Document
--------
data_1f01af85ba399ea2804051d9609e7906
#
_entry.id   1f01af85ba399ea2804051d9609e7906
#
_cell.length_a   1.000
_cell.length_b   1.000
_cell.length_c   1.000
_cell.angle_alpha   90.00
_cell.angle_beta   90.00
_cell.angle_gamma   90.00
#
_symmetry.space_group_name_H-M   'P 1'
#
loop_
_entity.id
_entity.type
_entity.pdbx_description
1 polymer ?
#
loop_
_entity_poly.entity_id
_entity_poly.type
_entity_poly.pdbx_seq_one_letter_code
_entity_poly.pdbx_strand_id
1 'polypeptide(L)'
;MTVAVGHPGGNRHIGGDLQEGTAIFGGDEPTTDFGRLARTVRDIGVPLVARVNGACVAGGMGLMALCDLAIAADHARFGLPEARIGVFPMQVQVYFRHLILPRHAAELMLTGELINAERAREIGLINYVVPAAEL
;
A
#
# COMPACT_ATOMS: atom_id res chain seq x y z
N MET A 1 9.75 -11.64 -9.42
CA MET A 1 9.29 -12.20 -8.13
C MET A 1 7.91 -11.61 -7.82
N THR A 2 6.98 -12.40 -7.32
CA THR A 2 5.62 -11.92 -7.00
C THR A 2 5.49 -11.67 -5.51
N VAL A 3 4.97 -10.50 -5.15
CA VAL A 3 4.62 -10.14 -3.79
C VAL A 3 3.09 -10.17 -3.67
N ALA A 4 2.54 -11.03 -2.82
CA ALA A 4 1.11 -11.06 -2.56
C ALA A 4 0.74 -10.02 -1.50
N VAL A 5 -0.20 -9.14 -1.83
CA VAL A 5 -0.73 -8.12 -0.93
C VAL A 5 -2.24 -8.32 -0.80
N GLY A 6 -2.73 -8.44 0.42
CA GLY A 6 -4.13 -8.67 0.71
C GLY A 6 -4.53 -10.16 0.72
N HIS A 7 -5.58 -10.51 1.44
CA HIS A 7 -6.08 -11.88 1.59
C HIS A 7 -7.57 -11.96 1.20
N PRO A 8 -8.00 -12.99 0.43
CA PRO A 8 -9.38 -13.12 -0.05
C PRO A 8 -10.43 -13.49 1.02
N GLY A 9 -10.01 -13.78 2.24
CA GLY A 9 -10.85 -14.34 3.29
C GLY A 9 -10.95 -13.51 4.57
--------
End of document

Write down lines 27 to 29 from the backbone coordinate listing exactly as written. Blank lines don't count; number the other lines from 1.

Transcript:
;
A
#